“We are the young European Muslims mobilising for the European Elections”

The European Elections are taking place soon. Various civil society organisations are mobilising to encourage citizens to vote. Muslim youth are part of the movement.

The years in between the last European elections in 2014 and the next ones in May 2019 have been marked by unprecedented concerning changes in our societies. Young European Muslims are aware of these developments affecting our lives. Indeed, we have become more conscious of the intensity of political influence and public speech.

Not a day passes by without Islamophobic rhetoric from politicians, public figures and media outlets, which include hate speech similar to the rhetoric that inspired the Christchurch terrorist. Not a month passes by without an Islamophobic law is passed that clearly targets and attacks Muslims, such as the most recent headscarf bans in Austria and France.

Factors such as historical repetition and reaping the fruits of past injustices, continuing rise of right-wing extremists, and a growing attack on Islam and Muslims within a normalized legal, political and public framework are the main causes to a stronger consciousness and awareness. Most importantly, an understanding of the European project as a guarantee to protect our lives as human beings with a non-white background.

FEMYSO has been both capitalising and co-creating that understanding. With our network of 31 Member Organisations from 23 European countries, we have been able to consult with grassroots Muslim youth and students’ organisations on their perceptions of the European Union, and to motivate them to take part in the European elections with the purpose of having our own say.

We need to make use of our democratic rights and to mobilise ourselves, because the EU is the only guarantee to protect our fundamental rights in face of governments and political parties whose main aim is to violate our rights and reduce our presence in Europe.

That is why we need to act: to vote, spread the word, and empower our fellow young Muslims.

We need to better protect our rights as EU citizens: our generation consists of second- and third-generation Muslims with a migrant background born in EU countries with citizenships of EU Member States. By virtue of this citizenship, we have the same fundamental rights as any other citizen. No one can be discriminated based on language, religion or ethnicity. We are all equal under the Treaty on the (Functioning of the) European Union, Charter of Fundamental Rights and various international conventions.

The EU is the sole protector of equality of everyone. In face of growing Islamophobic governments and politicians, we need to better know our rights. While combating racism and discrimination is mainly a competence of the Member States, the EU still has institutions to scrutinise the Member States’ adherence to protecting citizens’ rights. We have to educate ourselves about these processes in order to better protect ourselves.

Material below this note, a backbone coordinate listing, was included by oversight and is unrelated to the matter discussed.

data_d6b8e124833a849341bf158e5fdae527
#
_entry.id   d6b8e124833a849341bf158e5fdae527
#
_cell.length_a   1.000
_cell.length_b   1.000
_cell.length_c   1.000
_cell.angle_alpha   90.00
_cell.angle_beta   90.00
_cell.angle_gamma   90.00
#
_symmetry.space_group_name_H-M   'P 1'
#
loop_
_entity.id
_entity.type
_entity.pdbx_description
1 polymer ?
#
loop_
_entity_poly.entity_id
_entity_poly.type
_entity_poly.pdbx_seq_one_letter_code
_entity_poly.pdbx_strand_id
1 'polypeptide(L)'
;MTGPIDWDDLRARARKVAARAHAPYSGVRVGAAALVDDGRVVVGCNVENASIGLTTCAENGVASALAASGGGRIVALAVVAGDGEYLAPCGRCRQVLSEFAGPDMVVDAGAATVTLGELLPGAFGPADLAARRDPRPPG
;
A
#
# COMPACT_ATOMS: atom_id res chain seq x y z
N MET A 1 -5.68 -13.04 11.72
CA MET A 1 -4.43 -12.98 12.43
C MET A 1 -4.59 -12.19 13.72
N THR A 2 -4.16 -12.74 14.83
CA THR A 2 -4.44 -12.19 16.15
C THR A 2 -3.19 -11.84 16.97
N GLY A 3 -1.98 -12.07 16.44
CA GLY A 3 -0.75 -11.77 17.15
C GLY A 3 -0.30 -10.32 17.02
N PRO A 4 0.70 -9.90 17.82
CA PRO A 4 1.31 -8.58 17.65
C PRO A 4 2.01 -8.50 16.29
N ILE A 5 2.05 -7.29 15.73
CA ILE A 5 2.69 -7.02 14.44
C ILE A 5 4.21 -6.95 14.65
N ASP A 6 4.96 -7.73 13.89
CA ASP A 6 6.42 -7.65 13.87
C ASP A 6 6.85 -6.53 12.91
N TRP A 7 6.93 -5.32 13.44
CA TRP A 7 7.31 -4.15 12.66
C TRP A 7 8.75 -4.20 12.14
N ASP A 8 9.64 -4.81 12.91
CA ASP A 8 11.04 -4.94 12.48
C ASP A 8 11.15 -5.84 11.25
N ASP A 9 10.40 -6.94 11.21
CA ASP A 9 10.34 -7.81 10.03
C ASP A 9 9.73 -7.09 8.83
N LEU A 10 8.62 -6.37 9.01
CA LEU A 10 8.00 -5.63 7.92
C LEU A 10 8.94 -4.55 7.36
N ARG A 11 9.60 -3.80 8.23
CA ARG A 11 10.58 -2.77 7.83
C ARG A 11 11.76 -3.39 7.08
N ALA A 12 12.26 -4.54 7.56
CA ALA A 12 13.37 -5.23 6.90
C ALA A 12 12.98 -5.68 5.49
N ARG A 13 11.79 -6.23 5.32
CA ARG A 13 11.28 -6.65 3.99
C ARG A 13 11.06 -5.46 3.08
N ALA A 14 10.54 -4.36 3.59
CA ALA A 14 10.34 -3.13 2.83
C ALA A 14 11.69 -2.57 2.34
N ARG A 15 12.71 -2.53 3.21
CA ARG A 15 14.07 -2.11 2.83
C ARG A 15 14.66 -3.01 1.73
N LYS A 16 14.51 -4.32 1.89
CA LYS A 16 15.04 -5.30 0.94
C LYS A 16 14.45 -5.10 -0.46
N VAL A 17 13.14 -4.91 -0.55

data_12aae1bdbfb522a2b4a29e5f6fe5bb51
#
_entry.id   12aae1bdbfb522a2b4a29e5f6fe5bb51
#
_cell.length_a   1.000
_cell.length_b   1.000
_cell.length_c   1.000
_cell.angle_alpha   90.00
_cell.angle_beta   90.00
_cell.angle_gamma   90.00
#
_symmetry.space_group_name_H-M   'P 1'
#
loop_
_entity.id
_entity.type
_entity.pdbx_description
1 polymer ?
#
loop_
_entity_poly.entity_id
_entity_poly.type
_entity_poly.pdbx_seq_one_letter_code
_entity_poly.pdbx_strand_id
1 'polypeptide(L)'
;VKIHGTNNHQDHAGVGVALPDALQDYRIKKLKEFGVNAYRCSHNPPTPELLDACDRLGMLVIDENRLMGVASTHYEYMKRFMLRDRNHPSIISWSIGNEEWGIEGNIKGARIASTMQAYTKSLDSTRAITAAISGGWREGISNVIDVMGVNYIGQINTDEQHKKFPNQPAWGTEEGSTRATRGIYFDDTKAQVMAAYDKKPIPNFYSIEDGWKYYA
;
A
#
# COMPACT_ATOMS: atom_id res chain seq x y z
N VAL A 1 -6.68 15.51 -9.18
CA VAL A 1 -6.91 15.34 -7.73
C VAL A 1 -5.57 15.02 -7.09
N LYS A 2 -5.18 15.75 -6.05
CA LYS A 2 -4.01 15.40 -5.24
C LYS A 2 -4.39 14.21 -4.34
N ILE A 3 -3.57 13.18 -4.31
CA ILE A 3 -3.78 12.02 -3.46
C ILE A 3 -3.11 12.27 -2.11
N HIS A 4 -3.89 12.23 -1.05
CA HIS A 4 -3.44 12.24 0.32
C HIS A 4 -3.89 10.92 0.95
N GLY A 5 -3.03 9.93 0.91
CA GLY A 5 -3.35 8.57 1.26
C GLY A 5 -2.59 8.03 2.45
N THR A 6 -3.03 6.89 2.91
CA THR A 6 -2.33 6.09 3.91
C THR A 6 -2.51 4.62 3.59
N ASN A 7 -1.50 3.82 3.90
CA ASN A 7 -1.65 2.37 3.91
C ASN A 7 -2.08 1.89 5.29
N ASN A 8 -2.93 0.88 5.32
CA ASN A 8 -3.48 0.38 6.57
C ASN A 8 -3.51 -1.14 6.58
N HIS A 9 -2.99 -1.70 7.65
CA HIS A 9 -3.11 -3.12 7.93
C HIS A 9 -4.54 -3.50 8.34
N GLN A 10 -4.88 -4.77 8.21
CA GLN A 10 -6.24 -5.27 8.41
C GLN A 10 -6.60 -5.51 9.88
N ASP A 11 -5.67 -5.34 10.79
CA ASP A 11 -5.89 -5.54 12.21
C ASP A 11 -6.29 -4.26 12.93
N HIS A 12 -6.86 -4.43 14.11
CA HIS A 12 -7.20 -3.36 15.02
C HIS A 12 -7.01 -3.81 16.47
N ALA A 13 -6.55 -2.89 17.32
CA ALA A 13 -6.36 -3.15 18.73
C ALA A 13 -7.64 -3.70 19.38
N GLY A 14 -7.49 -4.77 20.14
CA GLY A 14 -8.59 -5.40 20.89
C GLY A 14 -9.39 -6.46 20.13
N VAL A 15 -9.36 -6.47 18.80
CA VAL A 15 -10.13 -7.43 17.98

No one has any right to force ourselves to change our identities or religion. No one is allowed to instil fear in us by virtue of our adherence to the world’s second largest religion. I am a Muslim and I am proud to be so. I have the right under the Treaties to freely live my religion. I should not have to fight to enjoy my constitutionally guaranteed rights. I should not be afraid to walk on the street with my headscarf, nor to take an active role in society.

We young European Muslims are not identified by our religion only. We are molecular biologists, doctors, physicians, political scientists, engineers, psychologists. We are diverse, bright, we are fun to hang out with. We are so rich in our cultural and intellectual heritage consisting of the best of not only two worlds, but two worlds + the European Union, that we burst with impressive analyses, opinions, cultural knowledge and experiences. We are the embodiment of the artificially divided “East (Muslim, Turkish, Moroccan etc.) and West (German, Dutch, French etc.)” Yet we are also the embodiment of the Erasmus generation: the young Europeans knowing no borders, travelling to different EU Member States every few months, studying abroad and sometimes having more friends abroad than in our home country.

We are stronger defenders of the European Union than those who attack us and claim that we do not belong in Europe. We are more highly educated, we are more open-minded, we are better skilled and have higher cultural capital than them. We know how to navigate between different worlds, to bring people together, to work for cohesive societies. We are here to work harder for a united, cohesive and vibrant Europe than the mainstream. We are the young European Muslims of the 21stcentury.

about the author | Hande TANER

Hande Taner is a Dutch dual degree Master’s student in European Affairs between Sciences Po Paris and the London School of Economics. She is also the Head of Campaigns at the Forum of European Muslim Youth and Student Organisations (FEMYSO), Europe’s largest umbrella body of Muslim youth and student organisations. She is currently leading FEMYSO’s European Elections campaign.